One can be sure it is election time when coalition governments start falling apart and political allies look around for new partners. This is what is happening in Sindh right now and could also happen in other provinces in the run-up to the polls.
The Pir Pagaro-led PML-Functional (what a name, denoting that all other factions of the Pakistan Muslim League are non-functional), the PML-Q spearheaded by the powerful Mehar clan, the NPP headed by the Jatois, and the ANP representing a significant segment of Pakhtuns in Sindh have all pulled out of the PPP-led provincial government to protest the Sindh Local Government Ordinance.
In their view, the new structure of local government is meant to appease the MQM, at the expense of rural Sindh. Another major complaint is that these parties weren’t consulted by the PPP before it cut the night-time deal with the MQM.
No doubt the issue that prompted the leaders of these smaller political parties to abandon the PPP-MQM coalition is important, but it is also true that they were part and parcel of the government for four-and-a-half years and had not taken such a drastic step when important decisions were made apparently without their consent.
They were also not perturbed when Sindh – Karachi, in particular – suffered from lawlessness and bloodshed and its economy was badly damaged. As those issues concerned the common man, and not the leaders of the ruling political parties, they didn’t feel the need to sacrifice their jobs in the cabinet for the cause of others.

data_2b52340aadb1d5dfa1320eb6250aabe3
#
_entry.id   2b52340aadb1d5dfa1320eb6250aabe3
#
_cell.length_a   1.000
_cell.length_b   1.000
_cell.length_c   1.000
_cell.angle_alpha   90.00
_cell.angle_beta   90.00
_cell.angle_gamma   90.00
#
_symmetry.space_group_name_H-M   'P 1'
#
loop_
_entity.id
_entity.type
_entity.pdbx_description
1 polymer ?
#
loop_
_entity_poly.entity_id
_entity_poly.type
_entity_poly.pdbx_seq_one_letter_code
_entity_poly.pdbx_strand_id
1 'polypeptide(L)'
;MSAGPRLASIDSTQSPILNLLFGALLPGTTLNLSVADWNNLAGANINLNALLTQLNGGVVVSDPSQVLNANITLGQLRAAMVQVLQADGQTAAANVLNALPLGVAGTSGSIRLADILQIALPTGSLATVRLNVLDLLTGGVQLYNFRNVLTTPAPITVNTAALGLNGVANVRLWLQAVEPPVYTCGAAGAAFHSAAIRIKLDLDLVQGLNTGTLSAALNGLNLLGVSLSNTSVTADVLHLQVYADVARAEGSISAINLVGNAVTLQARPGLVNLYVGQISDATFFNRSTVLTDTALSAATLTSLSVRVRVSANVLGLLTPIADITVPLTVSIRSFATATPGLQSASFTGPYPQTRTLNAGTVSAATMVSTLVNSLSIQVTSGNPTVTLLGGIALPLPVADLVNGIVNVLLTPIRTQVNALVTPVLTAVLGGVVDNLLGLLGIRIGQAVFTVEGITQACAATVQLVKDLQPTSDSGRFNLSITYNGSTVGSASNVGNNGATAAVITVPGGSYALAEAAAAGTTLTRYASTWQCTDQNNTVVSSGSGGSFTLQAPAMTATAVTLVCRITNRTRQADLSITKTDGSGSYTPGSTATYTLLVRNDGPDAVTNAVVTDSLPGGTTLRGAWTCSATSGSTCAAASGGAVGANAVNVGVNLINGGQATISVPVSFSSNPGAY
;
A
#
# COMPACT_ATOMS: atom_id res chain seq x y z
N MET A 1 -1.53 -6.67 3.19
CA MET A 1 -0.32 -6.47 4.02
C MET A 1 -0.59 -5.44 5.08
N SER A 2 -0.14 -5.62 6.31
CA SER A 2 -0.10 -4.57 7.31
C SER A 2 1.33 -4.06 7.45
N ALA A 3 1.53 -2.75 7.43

After they have enjoyed power for so long, it won’t harm these parties to quit the government for some months in the hope of winning a sympathy vote in the coming election. As far as one remembers, the PML-F has been part of almost every government in Sindh in recent years, and so have the Jatois of the NPP. Though finding an excuse for pulling out of the government isn’t difficult, the Local Government Ordinance gave these parties a perfect reason to give up power at the fag end of the full five-year term.
Now is the time to start finding fault with the government and in those running the show, though didn’t most Pakistanis already know that Qaim Ali Shah was a weak chief minister of Sindh and the PPP was vulnerable when confronted by MQM’s street power and political tactics? And that the two parties have been negotiating, agreeing and disagreeing on the issue of running the local government system in urban and rural Sindh?
Isn’t it common knowledge that MQM founder Altaf Hussain is a British national able to pull the strings from faraway London and dictate terms to protect the interests of his party? And that President Asif Ali Zardari is hiding behind presidential immunity to deflect serious cases of money-laundering and misuse of power?
All this was widely known, but it didn’t stop these parties from making unnatural alliances and becoming part of the unwieldy coalition government in Sindh for temporary gains.
However, it may not be the end of these alliances, now or in the future. The PPP, as the dominant party and in power, still has much to offer in terms of development funds and perks and privileges close to the general election. These things matter in influencing the outcome of the vote. The PPP will also have a role to play in the formation of the caretaker government tasked to hold the next polls.
Keeping the PPP out of power in its stronghold of Sindh would be difficult even if its share of vote in the province could shrink in the polls in view of the poor performance of the Zardari government. The same parties now pulling away from the PPP, and also the MQM, would probably be keen to strike new alliances with these two major political parties of Sindh after the election to seek their share in power. Being in power is far more alluring than becoming part of the opposition.
The writer is resident editor of The News in Peshawar. Email: firstname.lastname@example.org